Re: Does contemporary popular/mainstream music mostly suck?
I want to reply to this thread somewhat out of context because I'd like to define pop.
I never think of 'pop' as a dirty word or an abbreviation of the word popular. Sure it started out that way, but basically what it's become is a framework or a blueprint for most contemporary music. We have subgenres of pop like indie-pop for instance, which would be a complete oxymoron if we accepted the most basic definition of pop (pop = popular). Otherwise, what would you call the Kate Alexa's of the world (other than crap)?
What I like about the indie scene so much is that like most people, I love that pop framework/blueprint I mentioned earlier. To me, it just makes sense and feels completely natural for music to be consumed in that way by the listener. But on the topic of 'indie': the best artists I find are the ones who know how to push the boundaries of that framework (without overstepping them) and create something interesting enough to stand out from mainstream pop music which is, for the most part, oversimplified and lacking those subtle touches/moments that make music so exciting for me; burying big hooks in atmosphere and guitars is admirable when it's so easy to put everything front and centre.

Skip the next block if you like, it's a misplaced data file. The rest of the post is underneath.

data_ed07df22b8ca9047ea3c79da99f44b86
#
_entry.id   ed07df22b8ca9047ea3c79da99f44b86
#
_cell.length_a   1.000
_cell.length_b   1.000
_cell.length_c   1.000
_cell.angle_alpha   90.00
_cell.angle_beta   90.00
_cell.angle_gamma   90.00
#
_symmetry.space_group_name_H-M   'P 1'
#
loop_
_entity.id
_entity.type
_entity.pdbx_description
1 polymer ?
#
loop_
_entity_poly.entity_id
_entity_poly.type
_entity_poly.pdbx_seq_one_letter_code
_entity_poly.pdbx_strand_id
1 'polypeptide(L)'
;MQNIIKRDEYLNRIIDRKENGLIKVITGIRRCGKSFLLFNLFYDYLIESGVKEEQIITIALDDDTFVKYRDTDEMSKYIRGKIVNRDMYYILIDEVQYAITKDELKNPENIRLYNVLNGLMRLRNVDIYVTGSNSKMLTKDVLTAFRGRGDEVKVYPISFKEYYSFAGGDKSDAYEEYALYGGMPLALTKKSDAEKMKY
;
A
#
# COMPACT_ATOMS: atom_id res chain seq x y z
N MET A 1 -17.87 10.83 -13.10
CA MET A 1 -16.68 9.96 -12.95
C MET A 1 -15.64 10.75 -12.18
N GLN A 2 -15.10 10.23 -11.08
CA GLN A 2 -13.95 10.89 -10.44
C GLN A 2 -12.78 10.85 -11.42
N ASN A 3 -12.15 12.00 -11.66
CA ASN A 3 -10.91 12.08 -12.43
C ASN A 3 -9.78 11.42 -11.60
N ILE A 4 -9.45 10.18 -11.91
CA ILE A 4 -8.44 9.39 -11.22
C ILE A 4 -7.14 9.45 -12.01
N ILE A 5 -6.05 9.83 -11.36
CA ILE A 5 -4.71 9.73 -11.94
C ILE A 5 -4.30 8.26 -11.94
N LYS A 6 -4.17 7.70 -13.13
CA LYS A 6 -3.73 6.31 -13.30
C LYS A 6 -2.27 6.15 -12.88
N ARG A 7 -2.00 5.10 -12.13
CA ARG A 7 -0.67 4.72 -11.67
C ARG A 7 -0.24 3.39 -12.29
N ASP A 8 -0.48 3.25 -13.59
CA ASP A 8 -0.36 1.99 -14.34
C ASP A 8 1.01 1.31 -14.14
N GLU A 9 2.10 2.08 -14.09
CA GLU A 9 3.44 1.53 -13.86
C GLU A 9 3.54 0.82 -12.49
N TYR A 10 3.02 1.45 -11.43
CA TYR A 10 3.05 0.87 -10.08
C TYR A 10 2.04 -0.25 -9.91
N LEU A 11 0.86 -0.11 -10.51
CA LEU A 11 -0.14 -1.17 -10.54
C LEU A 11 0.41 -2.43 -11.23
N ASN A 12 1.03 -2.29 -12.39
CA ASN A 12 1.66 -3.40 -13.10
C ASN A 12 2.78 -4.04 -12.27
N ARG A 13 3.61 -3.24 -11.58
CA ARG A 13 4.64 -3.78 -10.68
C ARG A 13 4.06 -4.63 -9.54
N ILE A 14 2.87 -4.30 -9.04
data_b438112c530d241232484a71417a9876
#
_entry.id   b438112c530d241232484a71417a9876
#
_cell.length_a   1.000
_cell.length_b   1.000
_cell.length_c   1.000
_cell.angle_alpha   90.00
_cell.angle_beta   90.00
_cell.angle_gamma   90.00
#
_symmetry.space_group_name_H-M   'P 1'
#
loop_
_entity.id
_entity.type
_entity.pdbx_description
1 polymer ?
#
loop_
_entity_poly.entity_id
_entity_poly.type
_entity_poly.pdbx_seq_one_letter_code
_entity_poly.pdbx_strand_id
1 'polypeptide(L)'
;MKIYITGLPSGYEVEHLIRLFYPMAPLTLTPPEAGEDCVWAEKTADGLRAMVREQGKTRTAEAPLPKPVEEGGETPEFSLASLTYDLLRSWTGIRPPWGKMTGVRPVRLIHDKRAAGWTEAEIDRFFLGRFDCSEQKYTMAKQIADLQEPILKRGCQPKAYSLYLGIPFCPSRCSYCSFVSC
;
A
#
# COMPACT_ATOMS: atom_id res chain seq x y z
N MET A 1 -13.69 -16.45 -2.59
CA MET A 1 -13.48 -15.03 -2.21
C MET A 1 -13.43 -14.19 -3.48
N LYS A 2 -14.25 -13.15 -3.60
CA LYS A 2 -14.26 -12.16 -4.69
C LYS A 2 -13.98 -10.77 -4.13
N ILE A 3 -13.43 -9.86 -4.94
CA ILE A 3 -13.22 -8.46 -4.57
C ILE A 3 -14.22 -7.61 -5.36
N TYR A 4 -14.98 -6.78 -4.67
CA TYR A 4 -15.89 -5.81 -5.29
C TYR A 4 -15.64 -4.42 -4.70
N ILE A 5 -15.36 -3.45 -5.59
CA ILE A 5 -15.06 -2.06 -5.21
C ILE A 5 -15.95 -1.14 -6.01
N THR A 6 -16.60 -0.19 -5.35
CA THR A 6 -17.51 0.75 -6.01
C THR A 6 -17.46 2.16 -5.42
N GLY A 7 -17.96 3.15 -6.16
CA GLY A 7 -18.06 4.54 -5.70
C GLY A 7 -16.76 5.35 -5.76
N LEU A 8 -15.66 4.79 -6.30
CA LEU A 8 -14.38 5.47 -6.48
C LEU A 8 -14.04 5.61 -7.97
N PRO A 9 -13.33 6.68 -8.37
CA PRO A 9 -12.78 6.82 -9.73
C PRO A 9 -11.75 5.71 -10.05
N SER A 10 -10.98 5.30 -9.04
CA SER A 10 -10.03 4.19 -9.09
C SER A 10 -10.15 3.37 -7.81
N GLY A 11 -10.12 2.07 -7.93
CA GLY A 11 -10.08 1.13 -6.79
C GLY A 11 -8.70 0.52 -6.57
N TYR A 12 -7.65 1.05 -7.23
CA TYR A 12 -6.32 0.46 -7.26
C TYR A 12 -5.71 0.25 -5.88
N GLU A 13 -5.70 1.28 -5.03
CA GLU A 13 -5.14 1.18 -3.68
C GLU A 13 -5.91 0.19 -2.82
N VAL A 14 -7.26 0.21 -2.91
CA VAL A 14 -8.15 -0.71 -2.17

I am a music snob in that I find most mainstream music uninteresting and uninspiring. The charts are full of brash, overtly-sexual, simplistic songs that are based on gimmickery and the reputation of their artists before craft and innovation. I have nothing against this kind of music and I do keep up with the charts, it's just that everything is so far above the surface that there's no need for repeat listens. I'll go clubbing to chart music anyday, but if I can know a song completely inside-out after 2 or 3 listens, then I probably don't need to buy the album.
Casey Dellacqua, Jelena Jankovic, Anna-Lena Groenefeld,
Jelena Dokic, Mirjana Lucic, Sara Tomic, Sloane Stephens
Melanie Oudin, Kiki Bertens, Kaia Kanepi, Alison Riske